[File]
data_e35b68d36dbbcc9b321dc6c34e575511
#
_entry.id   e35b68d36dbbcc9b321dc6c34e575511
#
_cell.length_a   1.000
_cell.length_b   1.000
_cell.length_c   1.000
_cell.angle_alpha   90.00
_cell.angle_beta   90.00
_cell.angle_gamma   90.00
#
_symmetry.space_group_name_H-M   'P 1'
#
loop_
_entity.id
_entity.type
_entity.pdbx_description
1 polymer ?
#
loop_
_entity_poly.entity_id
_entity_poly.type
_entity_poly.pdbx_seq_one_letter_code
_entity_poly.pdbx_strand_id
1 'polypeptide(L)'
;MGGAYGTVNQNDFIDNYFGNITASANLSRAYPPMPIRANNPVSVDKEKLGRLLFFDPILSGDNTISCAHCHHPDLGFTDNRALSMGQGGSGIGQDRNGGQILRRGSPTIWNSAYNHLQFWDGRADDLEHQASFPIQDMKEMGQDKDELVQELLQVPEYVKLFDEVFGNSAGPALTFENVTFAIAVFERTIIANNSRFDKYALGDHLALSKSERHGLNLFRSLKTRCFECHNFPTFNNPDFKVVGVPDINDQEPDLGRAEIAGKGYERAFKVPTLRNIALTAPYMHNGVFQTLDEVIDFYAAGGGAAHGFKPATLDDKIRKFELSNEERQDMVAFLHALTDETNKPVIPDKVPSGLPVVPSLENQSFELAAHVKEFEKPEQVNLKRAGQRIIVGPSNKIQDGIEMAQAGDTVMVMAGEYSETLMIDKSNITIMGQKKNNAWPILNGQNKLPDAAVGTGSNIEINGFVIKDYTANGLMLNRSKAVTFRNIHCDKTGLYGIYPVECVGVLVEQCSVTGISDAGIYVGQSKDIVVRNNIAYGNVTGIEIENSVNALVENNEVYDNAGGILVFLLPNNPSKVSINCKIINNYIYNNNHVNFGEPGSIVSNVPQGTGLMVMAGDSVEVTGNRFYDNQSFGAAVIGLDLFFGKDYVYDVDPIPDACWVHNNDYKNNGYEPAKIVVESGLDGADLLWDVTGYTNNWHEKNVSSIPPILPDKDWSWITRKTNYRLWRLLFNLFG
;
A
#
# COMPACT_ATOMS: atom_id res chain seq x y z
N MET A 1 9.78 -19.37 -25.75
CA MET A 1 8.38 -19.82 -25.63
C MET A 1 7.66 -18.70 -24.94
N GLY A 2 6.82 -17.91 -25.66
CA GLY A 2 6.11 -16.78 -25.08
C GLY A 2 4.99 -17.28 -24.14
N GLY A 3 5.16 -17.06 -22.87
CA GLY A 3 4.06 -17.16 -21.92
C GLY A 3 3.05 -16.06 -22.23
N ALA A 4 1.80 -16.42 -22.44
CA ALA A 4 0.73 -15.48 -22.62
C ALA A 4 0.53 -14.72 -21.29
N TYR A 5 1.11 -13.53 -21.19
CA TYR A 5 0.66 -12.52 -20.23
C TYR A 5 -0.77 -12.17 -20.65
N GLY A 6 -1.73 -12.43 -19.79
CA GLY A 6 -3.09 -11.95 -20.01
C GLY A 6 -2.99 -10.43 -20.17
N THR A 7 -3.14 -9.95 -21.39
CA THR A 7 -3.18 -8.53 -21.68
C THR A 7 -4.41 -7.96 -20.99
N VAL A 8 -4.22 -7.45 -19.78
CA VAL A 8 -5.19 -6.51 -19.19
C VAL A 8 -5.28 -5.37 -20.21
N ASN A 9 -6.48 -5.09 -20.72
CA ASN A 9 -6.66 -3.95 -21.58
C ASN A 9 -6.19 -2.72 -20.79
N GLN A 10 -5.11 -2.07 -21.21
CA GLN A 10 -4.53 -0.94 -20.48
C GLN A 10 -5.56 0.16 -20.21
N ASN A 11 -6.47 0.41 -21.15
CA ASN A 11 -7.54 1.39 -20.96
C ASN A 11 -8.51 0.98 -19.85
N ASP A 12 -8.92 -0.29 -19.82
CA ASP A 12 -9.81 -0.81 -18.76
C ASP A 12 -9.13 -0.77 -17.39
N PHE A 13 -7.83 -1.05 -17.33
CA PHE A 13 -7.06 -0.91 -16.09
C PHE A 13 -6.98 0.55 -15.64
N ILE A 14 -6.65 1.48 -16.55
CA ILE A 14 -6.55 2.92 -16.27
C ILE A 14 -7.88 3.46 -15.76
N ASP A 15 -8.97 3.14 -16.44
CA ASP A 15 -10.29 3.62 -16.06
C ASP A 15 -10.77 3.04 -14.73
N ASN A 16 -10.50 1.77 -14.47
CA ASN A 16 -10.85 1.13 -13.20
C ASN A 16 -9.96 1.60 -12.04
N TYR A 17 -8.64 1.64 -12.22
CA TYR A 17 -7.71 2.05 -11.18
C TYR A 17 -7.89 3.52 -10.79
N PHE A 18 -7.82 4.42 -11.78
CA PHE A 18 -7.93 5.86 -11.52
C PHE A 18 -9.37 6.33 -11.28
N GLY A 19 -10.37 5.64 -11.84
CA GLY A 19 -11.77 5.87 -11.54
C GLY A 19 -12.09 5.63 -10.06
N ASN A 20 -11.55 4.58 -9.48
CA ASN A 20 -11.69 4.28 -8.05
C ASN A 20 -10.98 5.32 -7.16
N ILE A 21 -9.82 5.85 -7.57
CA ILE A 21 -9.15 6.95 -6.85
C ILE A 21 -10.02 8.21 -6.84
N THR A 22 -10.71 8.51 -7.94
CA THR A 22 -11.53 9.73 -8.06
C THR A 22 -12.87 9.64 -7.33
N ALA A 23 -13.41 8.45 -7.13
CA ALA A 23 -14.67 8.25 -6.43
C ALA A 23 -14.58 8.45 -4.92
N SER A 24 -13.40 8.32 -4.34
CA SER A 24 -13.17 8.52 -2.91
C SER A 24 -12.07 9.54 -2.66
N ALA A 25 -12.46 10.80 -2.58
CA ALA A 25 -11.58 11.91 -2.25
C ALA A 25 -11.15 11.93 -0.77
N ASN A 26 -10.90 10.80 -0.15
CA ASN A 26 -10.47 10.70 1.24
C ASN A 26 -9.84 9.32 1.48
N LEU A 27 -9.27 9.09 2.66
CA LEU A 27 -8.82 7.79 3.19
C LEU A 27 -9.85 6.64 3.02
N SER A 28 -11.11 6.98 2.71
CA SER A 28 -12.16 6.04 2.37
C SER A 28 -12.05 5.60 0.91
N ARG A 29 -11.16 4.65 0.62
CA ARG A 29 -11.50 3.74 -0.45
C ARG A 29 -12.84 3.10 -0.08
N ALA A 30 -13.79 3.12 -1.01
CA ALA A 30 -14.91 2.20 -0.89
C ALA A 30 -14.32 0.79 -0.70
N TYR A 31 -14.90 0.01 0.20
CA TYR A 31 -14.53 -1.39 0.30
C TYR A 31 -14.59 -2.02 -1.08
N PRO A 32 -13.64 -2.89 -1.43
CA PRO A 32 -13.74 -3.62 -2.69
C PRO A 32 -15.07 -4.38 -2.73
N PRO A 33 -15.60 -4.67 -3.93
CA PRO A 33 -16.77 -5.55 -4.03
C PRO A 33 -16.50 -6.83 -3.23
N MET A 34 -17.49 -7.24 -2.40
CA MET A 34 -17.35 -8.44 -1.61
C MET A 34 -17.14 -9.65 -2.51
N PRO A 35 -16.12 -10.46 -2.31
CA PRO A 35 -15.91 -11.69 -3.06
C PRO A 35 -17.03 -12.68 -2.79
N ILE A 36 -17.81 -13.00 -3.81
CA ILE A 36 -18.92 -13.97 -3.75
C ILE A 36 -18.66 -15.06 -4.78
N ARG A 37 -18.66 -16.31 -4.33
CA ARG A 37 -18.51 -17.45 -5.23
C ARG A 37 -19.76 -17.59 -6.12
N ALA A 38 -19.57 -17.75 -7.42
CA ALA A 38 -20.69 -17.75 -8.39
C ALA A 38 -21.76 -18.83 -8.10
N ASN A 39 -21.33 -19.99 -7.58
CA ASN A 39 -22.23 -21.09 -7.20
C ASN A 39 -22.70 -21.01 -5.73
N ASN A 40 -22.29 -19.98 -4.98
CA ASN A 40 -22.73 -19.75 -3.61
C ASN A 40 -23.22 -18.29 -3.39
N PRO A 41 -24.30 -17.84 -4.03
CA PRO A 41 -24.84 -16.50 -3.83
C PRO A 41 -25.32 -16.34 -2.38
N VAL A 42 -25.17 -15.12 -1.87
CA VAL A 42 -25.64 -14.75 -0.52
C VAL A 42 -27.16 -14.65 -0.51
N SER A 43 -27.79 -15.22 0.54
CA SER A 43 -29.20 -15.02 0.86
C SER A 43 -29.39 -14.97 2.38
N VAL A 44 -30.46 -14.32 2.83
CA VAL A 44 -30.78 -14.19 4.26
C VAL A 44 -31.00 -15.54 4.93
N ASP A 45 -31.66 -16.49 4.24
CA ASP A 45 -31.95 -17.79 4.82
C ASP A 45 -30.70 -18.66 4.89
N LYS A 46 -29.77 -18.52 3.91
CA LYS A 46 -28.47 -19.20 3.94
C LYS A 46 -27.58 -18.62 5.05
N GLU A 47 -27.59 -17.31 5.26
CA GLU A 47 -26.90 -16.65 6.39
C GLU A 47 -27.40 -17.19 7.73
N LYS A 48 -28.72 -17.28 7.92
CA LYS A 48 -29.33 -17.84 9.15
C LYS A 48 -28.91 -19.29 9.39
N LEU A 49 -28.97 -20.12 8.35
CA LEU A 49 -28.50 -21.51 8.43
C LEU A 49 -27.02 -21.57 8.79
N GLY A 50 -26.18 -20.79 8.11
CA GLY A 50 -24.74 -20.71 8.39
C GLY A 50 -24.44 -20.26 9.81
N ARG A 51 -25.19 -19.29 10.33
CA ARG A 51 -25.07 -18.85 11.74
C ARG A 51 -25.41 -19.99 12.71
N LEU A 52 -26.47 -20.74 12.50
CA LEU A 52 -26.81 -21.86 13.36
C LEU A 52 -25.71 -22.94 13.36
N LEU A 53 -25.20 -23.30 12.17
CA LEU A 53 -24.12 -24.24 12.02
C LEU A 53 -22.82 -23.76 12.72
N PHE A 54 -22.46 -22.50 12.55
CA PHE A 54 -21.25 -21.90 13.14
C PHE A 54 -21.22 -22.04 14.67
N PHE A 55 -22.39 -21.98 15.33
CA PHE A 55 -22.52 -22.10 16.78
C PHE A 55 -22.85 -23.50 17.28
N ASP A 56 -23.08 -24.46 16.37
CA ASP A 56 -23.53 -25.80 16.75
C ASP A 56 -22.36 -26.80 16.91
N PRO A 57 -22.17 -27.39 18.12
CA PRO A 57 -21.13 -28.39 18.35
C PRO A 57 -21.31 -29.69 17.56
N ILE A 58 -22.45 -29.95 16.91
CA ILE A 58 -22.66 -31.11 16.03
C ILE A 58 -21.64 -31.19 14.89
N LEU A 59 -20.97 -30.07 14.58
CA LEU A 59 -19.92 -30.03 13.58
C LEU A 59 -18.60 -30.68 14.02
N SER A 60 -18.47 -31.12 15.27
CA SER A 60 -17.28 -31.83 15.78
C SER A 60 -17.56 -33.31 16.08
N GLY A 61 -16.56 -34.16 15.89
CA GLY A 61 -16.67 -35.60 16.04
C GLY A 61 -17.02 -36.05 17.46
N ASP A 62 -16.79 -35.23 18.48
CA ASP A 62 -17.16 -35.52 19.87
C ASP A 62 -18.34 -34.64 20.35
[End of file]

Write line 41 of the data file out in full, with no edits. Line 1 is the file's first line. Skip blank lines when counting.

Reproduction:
CA ALA A 4 0.73 -15.48 -22.62